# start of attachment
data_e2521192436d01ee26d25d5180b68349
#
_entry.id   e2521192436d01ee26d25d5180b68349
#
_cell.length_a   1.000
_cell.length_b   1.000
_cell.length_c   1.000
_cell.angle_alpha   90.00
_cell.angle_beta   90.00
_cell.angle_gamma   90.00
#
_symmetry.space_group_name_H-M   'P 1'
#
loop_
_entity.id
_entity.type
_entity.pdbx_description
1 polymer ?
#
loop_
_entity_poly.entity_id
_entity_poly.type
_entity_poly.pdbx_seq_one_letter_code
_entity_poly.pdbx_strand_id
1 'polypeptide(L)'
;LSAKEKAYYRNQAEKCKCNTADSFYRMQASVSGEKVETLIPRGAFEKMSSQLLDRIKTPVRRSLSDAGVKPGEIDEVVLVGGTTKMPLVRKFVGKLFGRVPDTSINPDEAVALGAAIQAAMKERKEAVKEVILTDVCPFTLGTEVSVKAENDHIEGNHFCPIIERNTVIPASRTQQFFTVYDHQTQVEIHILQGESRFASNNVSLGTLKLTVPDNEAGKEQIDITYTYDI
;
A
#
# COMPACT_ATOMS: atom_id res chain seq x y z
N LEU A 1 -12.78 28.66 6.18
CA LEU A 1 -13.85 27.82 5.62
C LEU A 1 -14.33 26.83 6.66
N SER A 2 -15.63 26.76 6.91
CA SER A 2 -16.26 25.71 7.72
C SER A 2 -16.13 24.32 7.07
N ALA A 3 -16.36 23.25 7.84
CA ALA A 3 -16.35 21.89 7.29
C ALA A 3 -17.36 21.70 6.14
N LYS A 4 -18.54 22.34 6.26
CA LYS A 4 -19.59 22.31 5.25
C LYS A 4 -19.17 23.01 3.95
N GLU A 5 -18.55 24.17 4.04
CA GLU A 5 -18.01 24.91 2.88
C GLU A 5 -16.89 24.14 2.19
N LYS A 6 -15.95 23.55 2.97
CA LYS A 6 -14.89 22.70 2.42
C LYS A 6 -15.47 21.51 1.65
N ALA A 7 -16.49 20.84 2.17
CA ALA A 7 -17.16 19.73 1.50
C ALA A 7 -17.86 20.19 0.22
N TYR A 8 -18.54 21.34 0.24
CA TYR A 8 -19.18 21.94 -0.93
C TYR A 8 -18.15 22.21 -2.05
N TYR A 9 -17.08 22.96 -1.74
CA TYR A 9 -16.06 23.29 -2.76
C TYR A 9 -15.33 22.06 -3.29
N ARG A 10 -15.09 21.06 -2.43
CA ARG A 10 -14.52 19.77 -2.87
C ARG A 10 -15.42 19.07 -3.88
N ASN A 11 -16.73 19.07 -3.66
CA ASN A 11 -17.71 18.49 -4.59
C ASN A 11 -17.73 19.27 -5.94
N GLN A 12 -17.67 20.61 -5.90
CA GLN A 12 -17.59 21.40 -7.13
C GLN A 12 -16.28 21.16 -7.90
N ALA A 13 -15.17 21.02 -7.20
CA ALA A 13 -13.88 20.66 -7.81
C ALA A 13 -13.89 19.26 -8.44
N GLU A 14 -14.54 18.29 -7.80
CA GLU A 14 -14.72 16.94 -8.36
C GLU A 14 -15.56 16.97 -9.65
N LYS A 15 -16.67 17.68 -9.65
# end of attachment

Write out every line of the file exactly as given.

data_e2521192436d01ee26d25d5180b68349
#
_entry.id   e2521192436d01ee26d25d5180b68349
#
_cell.length_a   1.000
_cell.length_b   1.000
_cell.length_c   1.000
_cell.angle_alpha   90.00
_cell.angle_beta   90.00
_cell.angle_gamma   90.00
#
_symmetry.space_group_name_H-M   'P 1'
#
loop_
_entity.id
_entity.type
_entity.pdbx_description
1 polymer ?
#
loop_
_entity_poly.entity_id
_entity_poly.type
_entity_poly.pdbx_seq_one_letter_code
_entity_poly.pdbx_strand_id
1 'polypeptide(L)'
;LSAKEKAYYRNQAEKCKCNTADSFYRMQASVSGEKVETLIPRGAFEKMSSQLLDRIKTPVRRSLSDAGVKPGEIDEVVLVGGTTKMPLVRKFVGKLFGRVPDTSINPDEAVALGAAIQAAMKERKEAVKEVILTDVCPFTLGTEVSVKAENDHIEGNHFCPIIERNTVIPASRTQQFFTVYDHQTQVEIHILQGESRFASNNVSLGTLKLTVPDNEAGKEQIDITYTYDI
;
A
#
# COMPACT_ATOMS: atom_id res chain seq x y z
N LEU A 1 -12.78 28.66 6.18
CA LEU A 1 -13.85 27.82 5.62
C LEU A 1 -14.33 26.83 6.66
N SER A 2 -15.63 26.76 6.91
CA SER A 2 -16.26 25.71 7.72
C SER A 2 -16.13 24.32 7.07
N ALA A 3 -16.36 23.25 7.84
CA ALA A 3 -16.35 21.89 7.29
C ALA A 3 -17.36 21.70 6.14
N LYS A 4 -18.54 22.34 6.26
CA LYS A 4 -19.59 22.31 5.25
C LYS A 4 -19.17 23.01 3.95
N GLU A 5 -18.55 24.17 4.04
CA GLU A 5 -18.01 24.91 2.88
C GLU A 5 -16.89 24.14 2.19
N LYS A 6 -15.95 23.55 2.97
CA LYS A 6 -14.89 22.70 2.42
C LYS A 6 -15.47 21.51 1.65
N ALA A 7 -16.49 20.84 2.17
CA ALA A 7 -17.16 19.73 1.50
C ALA A 7 -17.86 20.19 0.22
N TYR A 8 -18.54 21.34 0.24
CA TYR A 8 -19.18 21.94 -0.93
C TYR A 8 -18.15 22.21 -2.05
N TYR A 9 -17.08 22.96 -1.74
CA TYR A 9 -16.06 23.29 -2.76
C TYR A 9 -15.33 22.06 -3.29
N ARG A 10 -15.09 21.06 -2.43
CA ARG A 10 -14.52 19.77 -2.87
C ARG A 10 -15.42 19.07 -3.88
N ASN A 11 -16.73 19.07 -3.66
CA ASN A 11 -17.71 18.49 -4.59
C ASN A 11 -17.73 19.27 -5.94
N GLN A 12 -17.67 20.61 -5.90
CA GLN A 12 -17.59 21.40 -7.13
C GLN A 12 -16.28 21.16 -7.90
N ALA A 13 -15.17 21.02 -7.20
CA ALA A 13 -13.88 20.66 -7.81
C ALA A 13 -13.89 19.26 -8.44
N GLU A 14 -14.54 18.29 -7.80
CA GLU A 14 -14.72 16.94 -8.36
C GLU A 14 -15.56 16.97 -9.65
N LYS A 15 -16.67 17.68 -9.65